- Commuting and Travelling in Pregnancy
- Diet in Pregnancy
- Use of Nappies
- New Mum’s Care
- PCOS (Polycystic Ovarian Syndrome)
- Male Factor Infertility
- Pregnancy Sleep
- Sex in Pregnancy
- Pregnancy digestion problems
- Caring for your baby’s umbilical stump
- Your baby’s stool
- Bathing the newborns
- Nappy rash
- Baby Massage
- Exercise in Pregnancy
- Snacking at work
Benefits of Breastfeeding: – Breastfeeding is the preferred choice of all health professionals because it is so beneficial for your baby. Formula milk provides similar amounts of most nutrients, but can’t offer the same protection against infections as breast milk does. Your first milk, known as colostrums, is especially important, because it is packed with antibodies to protect your newborn from infection.
Breastfeeding is the healthiest choice for you, too. It reduces your risk of developing pre-menopausal breast cancer, ovarian cancer, and fractures from osteoporosis later in life. It will also help you to lose the weight you gained during pregnancy.
How to Breastfeed: – Though breastfeeding is healthy, it isn’t always easy, especially for first-time mums. If you are finding it difficult at first, ask a nurse for some help while you are still in the hospital.
The key to breastfeeding is getting your baby to latch on to your breast correctly. If he doesn’t latch on well:
- He might not get enough milk during a feeding session and so need to feed more frequently.
- He might swallow too much air while feeding, leading to painful gas.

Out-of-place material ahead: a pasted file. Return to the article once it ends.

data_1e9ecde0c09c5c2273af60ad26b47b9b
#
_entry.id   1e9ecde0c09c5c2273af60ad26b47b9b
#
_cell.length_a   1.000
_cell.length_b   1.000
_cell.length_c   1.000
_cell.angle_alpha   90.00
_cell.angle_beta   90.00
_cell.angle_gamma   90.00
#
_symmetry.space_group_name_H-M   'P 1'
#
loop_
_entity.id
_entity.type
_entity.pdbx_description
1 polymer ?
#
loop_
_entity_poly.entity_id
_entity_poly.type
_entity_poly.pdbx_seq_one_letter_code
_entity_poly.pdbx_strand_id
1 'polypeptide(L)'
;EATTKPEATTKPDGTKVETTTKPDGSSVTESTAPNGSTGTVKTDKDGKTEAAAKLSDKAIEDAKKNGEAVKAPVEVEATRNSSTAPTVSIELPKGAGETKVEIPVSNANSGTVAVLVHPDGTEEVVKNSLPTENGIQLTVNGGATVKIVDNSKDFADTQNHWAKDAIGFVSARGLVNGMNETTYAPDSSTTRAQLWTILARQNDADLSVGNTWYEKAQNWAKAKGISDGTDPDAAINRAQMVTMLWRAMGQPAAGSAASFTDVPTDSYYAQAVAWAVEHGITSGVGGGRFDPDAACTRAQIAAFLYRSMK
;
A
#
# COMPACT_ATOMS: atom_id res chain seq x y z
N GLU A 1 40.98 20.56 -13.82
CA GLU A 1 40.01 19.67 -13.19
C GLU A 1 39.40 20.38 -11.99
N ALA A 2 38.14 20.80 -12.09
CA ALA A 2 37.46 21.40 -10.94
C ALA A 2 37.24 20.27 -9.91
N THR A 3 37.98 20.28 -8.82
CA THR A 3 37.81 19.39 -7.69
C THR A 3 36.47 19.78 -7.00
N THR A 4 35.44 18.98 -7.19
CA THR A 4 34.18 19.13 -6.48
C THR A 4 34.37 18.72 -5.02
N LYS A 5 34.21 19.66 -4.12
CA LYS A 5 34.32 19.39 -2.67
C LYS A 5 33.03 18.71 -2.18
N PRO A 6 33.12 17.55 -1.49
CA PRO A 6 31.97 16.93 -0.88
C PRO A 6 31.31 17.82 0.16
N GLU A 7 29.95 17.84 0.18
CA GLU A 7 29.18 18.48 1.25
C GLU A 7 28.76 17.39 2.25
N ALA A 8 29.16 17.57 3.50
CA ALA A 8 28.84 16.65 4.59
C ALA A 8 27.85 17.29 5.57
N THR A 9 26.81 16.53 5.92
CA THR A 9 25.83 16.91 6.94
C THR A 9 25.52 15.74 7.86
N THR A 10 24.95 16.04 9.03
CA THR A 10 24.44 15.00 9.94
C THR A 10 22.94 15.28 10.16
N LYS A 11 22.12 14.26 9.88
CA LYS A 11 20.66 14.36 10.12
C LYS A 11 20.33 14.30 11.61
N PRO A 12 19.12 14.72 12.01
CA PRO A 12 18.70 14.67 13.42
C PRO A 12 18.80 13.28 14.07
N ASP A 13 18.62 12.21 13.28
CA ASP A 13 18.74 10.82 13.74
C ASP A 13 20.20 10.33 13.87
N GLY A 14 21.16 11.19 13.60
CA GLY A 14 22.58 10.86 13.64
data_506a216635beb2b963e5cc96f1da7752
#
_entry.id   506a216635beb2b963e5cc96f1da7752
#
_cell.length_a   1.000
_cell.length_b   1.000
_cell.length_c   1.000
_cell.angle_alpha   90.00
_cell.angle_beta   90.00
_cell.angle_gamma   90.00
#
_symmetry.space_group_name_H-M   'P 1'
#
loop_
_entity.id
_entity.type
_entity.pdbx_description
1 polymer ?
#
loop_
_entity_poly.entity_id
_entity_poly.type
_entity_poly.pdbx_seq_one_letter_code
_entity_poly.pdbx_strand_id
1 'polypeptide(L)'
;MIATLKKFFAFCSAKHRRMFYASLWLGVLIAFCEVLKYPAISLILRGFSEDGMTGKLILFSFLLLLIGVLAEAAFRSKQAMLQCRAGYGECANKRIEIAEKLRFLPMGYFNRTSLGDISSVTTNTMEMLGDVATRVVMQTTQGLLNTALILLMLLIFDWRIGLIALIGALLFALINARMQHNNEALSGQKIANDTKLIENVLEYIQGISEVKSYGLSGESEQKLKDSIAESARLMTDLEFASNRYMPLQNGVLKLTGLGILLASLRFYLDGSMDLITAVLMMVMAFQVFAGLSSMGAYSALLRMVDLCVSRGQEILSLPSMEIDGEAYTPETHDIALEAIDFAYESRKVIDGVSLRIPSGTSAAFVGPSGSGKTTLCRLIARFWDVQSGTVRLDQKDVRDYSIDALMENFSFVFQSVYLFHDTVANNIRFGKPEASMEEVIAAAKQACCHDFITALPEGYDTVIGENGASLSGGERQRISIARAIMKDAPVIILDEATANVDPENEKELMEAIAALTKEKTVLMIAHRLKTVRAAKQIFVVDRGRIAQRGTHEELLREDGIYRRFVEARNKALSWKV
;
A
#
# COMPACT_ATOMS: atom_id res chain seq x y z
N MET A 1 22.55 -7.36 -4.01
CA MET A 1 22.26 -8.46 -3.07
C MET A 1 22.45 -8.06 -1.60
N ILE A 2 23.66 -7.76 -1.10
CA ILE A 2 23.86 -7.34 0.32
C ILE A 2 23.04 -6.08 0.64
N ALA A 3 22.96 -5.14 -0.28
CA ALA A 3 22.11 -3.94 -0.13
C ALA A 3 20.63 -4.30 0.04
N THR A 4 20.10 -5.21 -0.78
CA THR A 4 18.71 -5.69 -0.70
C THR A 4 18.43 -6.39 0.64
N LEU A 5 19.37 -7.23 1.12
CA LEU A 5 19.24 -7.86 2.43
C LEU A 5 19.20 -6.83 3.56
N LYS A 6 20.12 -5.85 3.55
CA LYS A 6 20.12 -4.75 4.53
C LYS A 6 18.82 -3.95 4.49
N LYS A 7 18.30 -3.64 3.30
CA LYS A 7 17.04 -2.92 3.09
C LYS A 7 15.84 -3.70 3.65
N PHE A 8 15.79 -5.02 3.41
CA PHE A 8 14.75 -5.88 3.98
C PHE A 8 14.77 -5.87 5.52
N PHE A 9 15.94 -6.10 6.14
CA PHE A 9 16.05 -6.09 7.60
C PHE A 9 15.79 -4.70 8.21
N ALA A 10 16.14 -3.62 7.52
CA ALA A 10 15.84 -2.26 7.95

- Your nipples might hurt, crack or bleed while bleeding.
To latch on well, your baby needs to open his mouth wide and take in a large portion of your breast. When your baby drinks, you will be able to hear him swallowing, and it will not be painful for you. If you hear a clicking sound, as if your baby loses his grip on your breast, it means he has not latched on well.
A breastfeeding session can be as fast as five minutes or take up to an hour at a time. The time your baby spends at the breast is not a sign of how much milk he has had. Make sure you are sitting comfortably and holding your baby well, otherwise you can strain your back.
Your baby will not be able to hold his head up on his own for the first few weeks. You will need to support his head and shoulders while holding him.
Feed your baby as often as he seems to want it. A sure sign that your baby is feeding well is that he is gaining weight.
You will both soon settle into a feeding pattern that will make feeds, nappy changes and sleep times more predictable.
After each feeding session, hold your baby against you with his head resting on your shoulder so that he can burp. Burping is important to allow any bubbles of air that your baby has swallowed to come out. If it stays trapped inside, the air might be painful for your baby. If your baby doesn’t burp, don’t worry. Some babies burp a lot, while others rarely need to.